The yield premium investors demand to hold Spain’s 10-year debt over comparable German bonds fell to 199.6 basis points after the auction, from 211 basis points earlier. The euro gained 0.4 percent to 1.2792 against the dollar. “People who expected the end of the world in July because of the redemptions have been proved wrong,” said Gianluca Salford, a fixed-income strategist at JPMorgan Chase & Co. in London. Spain’s auction follows Greece’s sale of Treasury bills on July 13, its first since the country accepted a three-year bailout plan from the European Union in May after its borrowing costs surged. Greece secured an interest rate at that sale below the 5 percent charged on the emergency European loans.
BBC News | Tuesday, 13 July 2010 | 09:13 GMT
International ratings agency Moody’s has downgraded Portugal’s sovereign debt rating, citing worsening public finances and weak growth prospects. It cut the rating by two notches from the maximum AA2 to A1. And it said Portugal might need further austerity measures, as well as those already announced. The euro fell against the dollar and sterling but market reaction was muted. Rival agency Standard & Poor’s already rates Portugal two grades lower at A-. The downgrade means that the rating agency is losing confidence in the Portuguese government’s ability to meet its financial obligations.
A sovereign debt downgrade tends to make it more expensive for a government to raise money on the international markets. However, the bonds are still some way from the “junk” status suffered by Greece. The latest available figures show Portugal’s total government debt stood at roughly 77% of GDP at the end of 2009. This is quite similar to the numbers in countries such as France and Germany, two of Europe’s economic powerhouses. However, Portugal’s economy is significantly smaller in absolute terms and is not expected to revive any time soon. Continue reading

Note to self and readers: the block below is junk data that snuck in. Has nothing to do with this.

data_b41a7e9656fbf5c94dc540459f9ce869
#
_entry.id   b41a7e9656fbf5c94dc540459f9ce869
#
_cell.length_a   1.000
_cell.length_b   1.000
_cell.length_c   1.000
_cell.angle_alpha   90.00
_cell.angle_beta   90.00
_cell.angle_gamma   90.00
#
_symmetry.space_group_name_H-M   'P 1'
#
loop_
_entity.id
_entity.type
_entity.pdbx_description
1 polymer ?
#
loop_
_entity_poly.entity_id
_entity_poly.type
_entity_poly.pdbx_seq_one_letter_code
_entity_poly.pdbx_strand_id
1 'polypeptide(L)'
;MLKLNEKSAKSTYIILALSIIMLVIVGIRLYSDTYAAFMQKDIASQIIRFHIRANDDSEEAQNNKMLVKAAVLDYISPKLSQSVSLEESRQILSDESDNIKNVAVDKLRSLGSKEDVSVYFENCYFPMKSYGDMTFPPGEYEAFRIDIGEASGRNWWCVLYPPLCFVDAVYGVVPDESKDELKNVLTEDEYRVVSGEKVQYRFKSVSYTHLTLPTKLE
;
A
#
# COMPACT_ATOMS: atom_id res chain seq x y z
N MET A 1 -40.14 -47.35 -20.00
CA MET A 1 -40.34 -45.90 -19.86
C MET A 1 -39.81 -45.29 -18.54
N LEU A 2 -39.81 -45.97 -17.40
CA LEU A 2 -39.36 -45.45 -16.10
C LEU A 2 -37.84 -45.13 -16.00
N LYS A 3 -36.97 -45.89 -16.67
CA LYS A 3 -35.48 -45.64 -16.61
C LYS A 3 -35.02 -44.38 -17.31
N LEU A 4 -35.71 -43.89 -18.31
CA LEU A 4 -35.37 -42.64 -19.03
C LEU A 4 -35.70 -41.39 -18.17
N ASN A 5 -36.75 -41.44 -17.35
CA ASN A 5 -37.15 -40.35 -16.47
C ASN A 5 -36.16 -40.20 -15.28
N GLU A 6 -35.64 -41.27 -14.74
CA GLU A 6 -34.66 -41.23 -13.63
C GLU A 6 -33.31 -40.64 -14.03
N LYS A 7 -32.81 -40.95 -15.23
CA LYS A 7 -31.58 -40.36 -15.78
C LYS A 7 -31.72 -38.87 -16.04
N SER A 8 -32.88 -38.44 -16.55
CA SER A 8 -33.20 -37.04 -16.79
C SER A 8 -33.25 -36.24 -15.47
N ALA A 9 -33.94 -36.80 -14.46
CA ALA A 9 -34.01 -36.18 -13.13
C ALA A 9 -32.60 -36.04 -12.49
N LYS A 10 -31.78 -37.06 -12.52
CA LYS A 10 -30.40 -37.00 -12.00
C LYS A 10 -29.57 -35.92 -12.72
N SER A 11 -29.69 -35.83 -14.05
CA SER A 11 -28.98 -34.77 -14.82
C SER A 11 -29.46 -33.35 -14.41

Washington Post | May 2, 2010 | Sunday
When European leaders laid the foundations of the European Union with the 1957 Treaty of Rome, they spoke optimistically of an "ever-closer union," a "pooling" of resources and "concerted action" to bring the diverse nations together. The problem is that the Europeans have never, to this day, been willing to accept the consequences of this assertion of unity. They wanted a single currency but refused a common fiscal policy that could keep the books balanced; they wanted a common flag but rejected a Europe-wide constitution; they desired the benefits of community but not its limitations or responsibilities. This tapestry of European integration, woven so nobly by the post-World War II generation, has been fraying over the past decade. Last week you could hear it begin to rip at the seams as Germany and other financially strong nations struggled to decide whether to rescue Greece, their weakest and most profligate member.
The seriousness of the European crisis is illustrated by the fact that there are no good solutions to the Greek mess. The short-term fixes that investors are clamoring for would carry significant long-term costs. What’s worse is that the institutions that could create a framework for long-term stability don’t exist and aren’t likely to be created now. What makes sense, in theory, is to let the Greeks default on their debts, decouple from the European monetary union for long enough to restructure their economy, and then rejoin the union on a more honest and sustainable basis. As one hedge fund manager warns: "Investors had always regarded the euro as a de jure German deutsche mark; it is dawning on the world that it is becoming, de facto, a Greek drachma." The one-size euro obviously doesn’t fit all members.
BBC News | Friday, 12 March 2010 | 23:22 GMT
Portugal’s parliament has approved an austerity budget aimed at cutting its deficit to the level permitted for countries using the euro currency. The government hopes that by reducing the country’s debt it will also restore investor confidence. Prime Minister Jose Socrates described the vote as a political victory for the country. But trade unions have threatened to strike over plans for a public sector wage freeze and pension cuts. There have been concerns that Portugal could run into the same trouble as Greece, where an enormous budget deficit has unsettled financial markets. "This is the budget the country needs," Mr Socrates said after the vote.
The minority socialist government has portrayed this year’s budget – and a medium-term austerity programme yet to be submitted to parliament – as key to restoring Portugal’s credibility with investors. The budget foresees a cut in Portugal’s public deficit by one basis point to 8.3% in 2010. The government says it wants to return to below the EU-mandated